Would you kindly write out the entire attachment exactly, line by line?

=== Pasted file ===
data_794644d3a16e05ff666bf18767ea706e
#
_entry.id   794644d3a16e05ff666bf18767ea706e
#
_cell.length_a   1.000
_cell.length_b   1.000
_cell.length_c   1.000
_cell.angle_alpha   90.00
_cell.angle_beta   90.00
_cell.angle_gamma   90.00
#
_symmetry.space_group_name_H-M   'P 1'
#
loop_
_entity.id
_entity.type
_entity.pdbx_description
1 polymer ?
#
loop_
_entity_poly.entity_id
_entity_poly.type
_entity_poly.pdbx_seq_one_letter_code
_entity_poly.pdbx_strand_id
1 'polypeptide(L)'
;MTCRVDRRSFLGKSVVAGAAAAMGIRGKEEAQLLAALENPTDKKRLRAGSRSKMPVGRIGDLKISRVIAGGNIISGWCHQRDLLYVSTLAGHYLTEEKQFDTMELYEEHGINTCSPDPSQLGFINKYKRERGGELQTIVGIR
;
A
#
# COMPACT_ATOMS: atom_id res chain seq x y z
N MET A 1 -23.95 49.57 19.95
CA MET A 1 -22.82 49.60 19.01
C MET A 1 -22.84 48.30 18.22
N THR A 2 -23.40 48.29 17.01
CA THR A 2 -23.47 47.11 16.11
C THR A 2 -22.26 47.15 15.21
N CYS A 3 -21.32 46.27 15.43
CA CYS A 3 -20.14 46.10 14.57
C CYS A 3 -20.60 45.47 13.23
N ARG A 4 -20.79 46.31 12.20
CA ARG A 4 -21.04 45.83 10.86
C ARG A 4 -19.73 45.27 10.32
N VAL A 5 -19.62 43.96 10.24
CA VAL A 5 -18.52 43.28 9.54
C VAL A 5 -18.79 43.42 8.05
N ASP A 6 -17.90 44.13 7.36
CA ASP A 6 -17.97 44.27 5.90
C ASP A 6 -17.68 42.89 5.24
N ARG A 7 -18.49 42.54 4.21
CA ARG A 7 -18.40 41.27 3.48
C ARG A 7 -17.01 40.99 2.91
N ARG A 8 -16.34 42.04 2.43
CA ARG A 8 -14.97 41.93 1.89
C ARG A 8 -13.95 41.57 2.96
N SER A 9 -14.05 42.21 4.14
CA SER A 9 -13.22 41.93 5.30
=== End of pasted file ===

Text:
data_794644d3a16e05ff666bf18767ea706e
#
_entry.id   794644d3a16e05ff666bf18767ea706e
#
_cell.length_a   1.000
_cell.length_b   1.000
_cell.length_c   1.000
_cell.angle_alpha   90.00
_cell.angle_beta   90.00
_cell.angle_gamma   90.00
#
_symmetry.space_group_name_H-M   'P 1'
#
loop_
_entity.id
_entity.type
_entity.pdbx_description
1 polymer ?
#
loop_
_entity_poly.entity_id
_entity_poly.type
_entity_poly.pdbx_seq_one_letter_code
_entity_poly.pdbx_strand_id
1 'polypeptide(L)'
;MTCRVDRRSFLGKSVVAGAAAAMGIRGKEEAQLLAALENPTDKKRLRAGSRSKMPVGRIGDLKISRVIAGGNIISGWCHQRDLLYVSTLAGHYLTEEKQFDTMELYEEHGINTCSPDPSQLGFINKYKRERGGELQTIVGIR
;
A
#
# COMPACT_ATOMS: atom_id res chain seq x y z
N MET A 1 -23.95 49.57 19.95
CA MET A 1 -22.82 49.60 19.01
C MET A 1 -22.84 48.30 18.22
N THR A 2 -23.40 48.29 17.01
CA THR A 2 -23.47 47.11 16.11
C THR A 2 -22.26 47.15 15.21
N CYS A 3 -21.32 46.27 15.43
CA CYS A 3 -20.14 46.10 14.57
C CYS A 3 -20.60 45.47 13.23
N ARG A 4 -20.79 46.31 12.20
CA ARG A 4 -21.04 45.83 10.86
C ARG A 4 -19.73 45.27 10.32
N VAL A 5 -19.62 43.96 10.24
CA VAL A 5 -18.52 43.28 9.54
C VAL A 5 -18.79 43.42 8.05
N ASP A 6 -17.90 44.13 7.36
CA ASP A 6 -17.97 44.27 5.90
C ASP A 6 -17.68 42.89 5.24
N ARG A 7 -18.49 42.54 4.21
CA ARG A 7 -18.40 41.27 3.48
C ARG A 7 -17.01 40.99 2.91
N ARG A 8 -16.34 42.04 2.43
CA ARG A 8 -14.97 41.93 1.89
C ARG A 8 -13.95 41.57 2.96
N SER A 9 -14.05 42.21 4.14
CA SER A 9 -13.22 41.93 5.30